I first made my way to the Music Box Theater in Chicago when it was my only way to see Evangelion 2.0 You Can (Not) Advance in theaters. It was my friend and I making a lengthy drive from the southwest suburbs of Chicago to the North Side, and, I expected a sort of... regular Cineplex… only a lot smaller. We parked a few blocks away, walked to the main block on Southport Avenue, turned, and, despite being several blocks north of the theater, a huge, glowing, vertical sign caught our collective gaze. “MUSIC” was in bold radiant red and distinguished itself from the blurred far-off surroundings. As we got closer, “BOX” revealed itself as a smaller word sitting underneath: “MUSIC BOX.” Once we hit the actual block of the theater, we saw it boasted a lit-up list of the films being screened where each letter has to be manually added, right out of Shoshanna’s movie theater in Inglourious Basterds and countless classic films. This was no AMC, Regal, or Cinemark - this was a classic movie house from yesteryear, preserved and run with a passion and romance for the movies. I learned it originally opened in 1929. The immediate entrance is humble, but the primary screening atrium is furnished with faux-marble pillars, balconies, and intricate architectural flourish. And, in a final touch to fully immerse you in the nostalgia of the great movie houses, an organist plays in-house until the picture begins. I can think of no other theater, certainly not in Chicago, that would have been a more fitting debut for Wes Anderson’s exquisite new film, The Grand Budapest Hotel.
Adored hotel concierge Monsieur Gustave H (Ralph Fiennes) runs a hotel in 1932, The Grand Budapest, that, fitting to its name, can only be described as grand. An early scene shows Gustave rapidly walking through the hotel’s corridors and main lobby efficiently barking out changes and imperfections to the staff with the fierce grace of a hawk. His prey? Lackluster service. Gustave H instructs his eager lobby boy named Zero (Tony Revolori) on the key to operating a hotel: “Anticipate people’s needs before their needs are needed.” The Grand Budapest is Gustave H’s aspiration for a divine experience of novel propriety and comfort, which is, so the film laments, all but abandoned today. And to add another touch of pining nostalgia to the film’s core, the narrator and main character Zero believes Gustave’s magnificent sense of decorum had already been forgotten by the time of his running of The Grand Budapest. Just as The Music Box upholds the splendor of the old movie houses, Gustave’s hotel upholds the splendor of the previous era, making it many times removed from the present day. Thus, there’s a sincere sense of sadness that’s cast over the film as a whole. In a funny way, describing the tone of Grand Budapest is in itself a plot summary, as the plot is merely Wes’ feeling of loss for these forgotten moments in time that he brought to life through drama. Although, as Wes recently joked in a Q&A, it’s the first time one of his pictures has what could be called a “plot.” As always, I’m wary to go into detail, but suffice to say Gustave H and Zero become entangled in a plot involving murder, a priceless painting called “Boy with Apple”, and a fascist military.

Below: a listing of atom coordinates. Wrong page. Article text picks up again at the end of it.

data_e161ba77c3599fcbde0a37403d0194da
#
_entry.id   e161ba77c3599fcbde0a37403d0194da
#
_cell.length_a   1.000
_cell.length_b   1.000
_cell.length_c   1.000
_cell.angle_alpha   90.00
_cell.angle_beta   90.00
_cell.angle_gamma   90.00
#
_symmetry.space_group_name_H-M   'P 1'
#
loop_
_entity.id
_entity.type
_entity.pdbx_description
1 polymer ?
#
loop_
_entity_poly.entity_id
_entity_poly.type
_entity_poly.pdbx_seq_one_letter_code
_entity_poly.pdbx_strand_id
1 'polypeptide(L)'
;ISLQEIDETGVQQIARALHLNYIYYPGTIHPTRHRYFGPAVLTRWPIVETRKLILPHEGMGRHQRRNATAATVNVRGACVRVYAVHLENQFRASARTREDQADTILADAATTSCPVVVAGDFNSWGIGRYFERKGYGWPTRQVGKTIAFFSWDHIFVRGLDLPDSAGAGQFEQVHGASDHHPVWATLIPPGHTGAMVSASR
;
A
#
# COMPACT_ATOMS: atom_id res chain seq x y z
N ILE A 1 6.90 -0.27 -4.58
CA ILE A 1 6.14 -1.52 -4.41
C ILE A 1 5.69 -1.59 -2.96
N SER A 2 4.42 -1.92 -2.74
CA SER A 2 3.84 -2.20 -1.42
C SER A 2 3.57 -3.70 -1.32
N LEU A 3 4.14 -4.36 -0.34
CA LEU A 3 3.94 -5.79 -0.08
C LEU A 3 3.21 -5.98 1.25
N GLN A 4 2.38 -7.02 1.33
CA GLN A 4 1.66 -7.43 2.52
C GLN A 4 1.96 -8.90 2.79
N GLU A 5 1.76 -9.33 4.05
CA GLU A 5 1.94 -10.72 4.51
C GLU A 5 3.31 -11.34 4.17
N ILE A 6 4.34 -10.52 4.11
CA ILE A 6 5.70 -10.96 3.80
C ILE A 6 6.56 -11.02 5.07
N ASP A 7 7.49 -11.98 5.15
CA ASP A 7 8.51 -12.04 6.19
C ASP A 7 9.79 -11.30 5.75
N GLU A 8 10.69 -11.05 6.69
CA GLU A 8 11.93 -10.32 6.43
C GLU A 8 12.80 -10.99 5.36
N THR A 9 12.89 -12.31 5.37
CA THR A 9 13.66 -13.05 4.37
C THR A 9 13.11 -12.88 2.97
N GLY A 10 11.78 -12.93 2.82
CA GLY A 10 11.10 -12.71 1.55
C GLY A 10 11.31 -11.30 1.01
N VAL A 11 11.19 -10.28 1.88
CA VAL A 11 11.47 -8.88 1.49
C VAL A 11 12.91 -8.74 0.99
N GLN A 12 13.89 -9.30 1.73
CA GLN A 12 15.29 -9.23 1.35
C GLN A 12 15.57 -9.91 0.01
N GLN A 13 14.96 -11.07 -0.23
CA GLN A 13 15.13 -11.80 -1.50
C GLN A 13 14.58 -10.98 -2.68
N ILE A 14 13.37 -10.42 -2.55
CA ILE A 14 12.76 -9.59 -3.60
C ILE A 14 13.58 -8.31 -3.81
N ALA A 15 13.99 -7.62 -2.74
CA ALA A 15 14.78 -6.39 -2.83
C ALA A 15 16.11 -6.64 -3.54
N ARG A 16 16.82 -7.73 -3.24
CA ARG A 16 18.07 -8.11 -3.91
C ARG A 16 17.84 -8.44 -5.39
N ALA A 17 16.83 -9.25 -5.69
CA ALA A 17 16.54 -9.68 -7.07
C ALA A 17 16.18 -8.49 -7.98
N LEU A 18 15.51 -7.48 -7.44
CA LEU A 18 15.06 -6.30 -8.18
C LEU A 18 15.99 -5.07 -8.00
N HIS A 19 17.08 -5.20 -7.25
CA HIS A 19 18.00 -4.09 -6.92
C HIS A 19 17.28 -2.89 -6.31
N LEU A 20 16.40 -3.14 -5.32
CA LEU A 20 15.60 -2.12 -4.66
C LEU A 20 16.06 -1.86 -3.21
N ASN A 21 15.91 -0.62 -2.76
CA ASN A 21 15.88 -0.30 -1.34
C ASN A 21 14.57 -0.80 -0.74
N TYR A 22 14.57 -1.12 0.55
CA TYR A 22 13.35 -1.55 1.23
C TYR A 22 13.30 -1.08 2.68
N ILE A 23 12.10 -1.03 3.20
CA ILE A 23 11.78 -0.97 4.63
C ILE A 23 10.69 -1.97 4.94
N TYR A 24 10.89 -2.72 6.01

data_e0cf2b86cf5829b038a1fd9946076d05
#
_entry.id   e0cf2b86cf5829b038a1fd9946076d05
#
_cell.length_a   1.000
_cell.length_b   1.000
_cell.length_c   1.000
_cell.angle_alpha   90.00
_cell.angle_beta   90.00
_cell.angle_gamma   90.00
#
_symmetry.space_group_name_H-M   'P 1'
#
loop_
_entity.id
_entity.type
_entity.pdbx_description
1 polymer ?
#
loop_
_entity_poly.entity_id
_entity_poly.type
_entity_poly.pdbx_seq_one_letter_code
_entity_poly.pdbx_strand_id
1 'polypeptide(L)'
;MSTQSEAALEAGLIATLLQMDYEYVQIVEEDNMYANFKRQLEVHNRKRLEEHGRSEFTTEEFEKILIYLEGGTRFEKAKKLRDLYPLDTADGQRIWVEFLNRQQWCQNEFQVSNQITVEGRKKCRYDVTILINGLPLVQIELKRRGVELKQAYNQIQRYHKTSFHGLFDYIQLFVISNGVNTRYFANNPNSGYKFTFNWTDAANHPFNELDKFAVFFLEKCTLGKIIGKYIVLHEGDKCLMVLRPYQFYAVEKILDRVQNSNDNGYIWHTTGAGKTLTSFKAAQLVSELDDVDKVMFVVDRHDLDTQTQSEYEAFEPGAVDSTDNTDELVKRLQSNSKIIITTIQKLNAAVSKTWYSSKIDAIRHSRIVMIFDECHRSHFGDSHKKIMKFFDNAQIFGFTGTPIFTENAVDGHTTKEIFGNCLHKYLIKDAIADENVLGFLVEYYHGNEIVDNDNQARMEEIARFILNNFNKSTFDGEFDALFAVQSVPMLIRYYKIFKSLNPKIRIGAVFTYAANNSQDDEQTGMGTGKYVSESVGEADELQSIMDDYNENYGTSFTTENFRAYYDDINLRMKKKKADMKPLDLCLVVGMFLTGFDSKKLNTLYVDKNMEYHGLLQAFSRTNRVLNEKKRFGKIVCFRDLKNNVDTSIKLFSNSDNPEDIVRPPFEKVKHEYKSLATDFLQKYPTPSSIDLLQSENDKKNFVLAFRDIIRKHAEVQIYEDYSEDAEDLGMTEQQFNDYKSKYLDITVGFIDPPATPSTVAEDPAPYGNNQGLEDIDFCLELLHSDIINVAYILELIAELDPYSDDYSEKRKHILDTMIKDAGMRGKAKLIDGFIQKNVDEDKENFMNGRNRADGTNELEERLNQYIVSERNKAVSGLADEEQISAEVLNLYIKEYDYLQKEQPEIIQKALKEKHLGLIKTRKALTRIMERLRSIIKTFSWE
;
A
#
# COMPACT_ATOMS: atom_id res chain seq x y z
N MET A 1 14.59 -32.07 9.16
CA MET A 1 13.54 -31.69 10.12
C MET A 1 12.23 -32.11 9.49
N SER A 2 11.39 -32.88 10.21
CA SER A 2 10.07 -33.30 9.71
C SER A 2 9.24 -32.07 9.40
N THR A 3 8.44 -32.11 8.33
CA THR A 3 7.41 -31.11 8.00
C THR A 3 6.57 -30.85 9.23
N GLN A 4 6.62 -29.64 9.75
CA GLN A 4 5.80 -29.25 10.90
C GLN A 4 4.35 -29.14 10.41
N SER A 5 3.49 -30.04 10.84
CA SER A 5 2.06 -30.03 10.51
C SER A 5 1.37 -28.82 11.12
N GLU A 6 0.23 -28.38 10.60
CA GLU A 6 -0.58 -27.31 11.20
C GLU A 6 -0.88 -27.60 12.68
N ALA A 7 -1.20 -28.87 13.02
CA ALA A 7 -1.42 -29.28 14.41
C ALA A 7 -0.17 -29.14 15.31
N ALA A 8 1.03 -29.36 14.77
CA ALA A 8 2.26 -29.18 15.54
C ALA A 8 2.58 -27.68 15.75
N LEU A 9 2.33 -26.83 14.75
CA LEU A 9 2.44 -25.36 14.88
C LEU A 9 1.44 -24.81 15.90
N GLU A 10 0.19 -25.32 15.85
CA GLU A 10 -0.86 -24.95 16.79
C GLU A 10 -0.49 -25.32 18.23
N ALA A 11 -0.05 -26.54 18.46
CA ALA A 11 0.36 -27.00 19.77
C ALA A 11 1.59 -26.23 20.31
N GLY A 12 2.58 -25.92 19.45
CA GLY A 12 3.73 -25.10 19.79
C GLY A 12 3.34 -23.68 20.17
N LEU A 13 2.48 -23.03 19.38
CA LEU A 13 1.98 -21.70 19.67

It’s the most fully realized world of any Wes Anderson film, and just like Avatar, the story is a travel guide through the world as much as the world is a gateway for the story. Each meticulously planned out frame is filled with impeccable set design, a Kubrickian eye to detail, and astounding in-shot choreography that even the laziest viewer couldn’t miss. For example, a character enters the frame, performs a complex action, leaves the frame, then the camera will quick-pan (suddenly change directions without cutting) and further actions are performed with acute precision. The effect is one of overwhelming realism. This is ironic, because Grand Budapest takes place in a fictitious Eastern European nation called The Republic of Zubrowka. There are constant allusions to history throughout, from fascism to communism, making the setting and events of the film instantly recognizable for audiences. Sometimes this is for comedic effect, but far more often it’s for a much more serious goal. The film’s setting, with all its rampant political symbolism, lets Wes tell a story he couldn’t have if he grounded the movie in reality. Satirizing real-life Nazis hasn’t been in vogue since Indiana Jones, no matter how hard Guillermo Del Toro tried to resurrect that trope with Hellboy. Instead, its authenticity is of a kind totally unique to Wes Anderson himself. This is similar to many of his films, like the imaginary New York in Royal Tenenbaums, only intensified tenfold.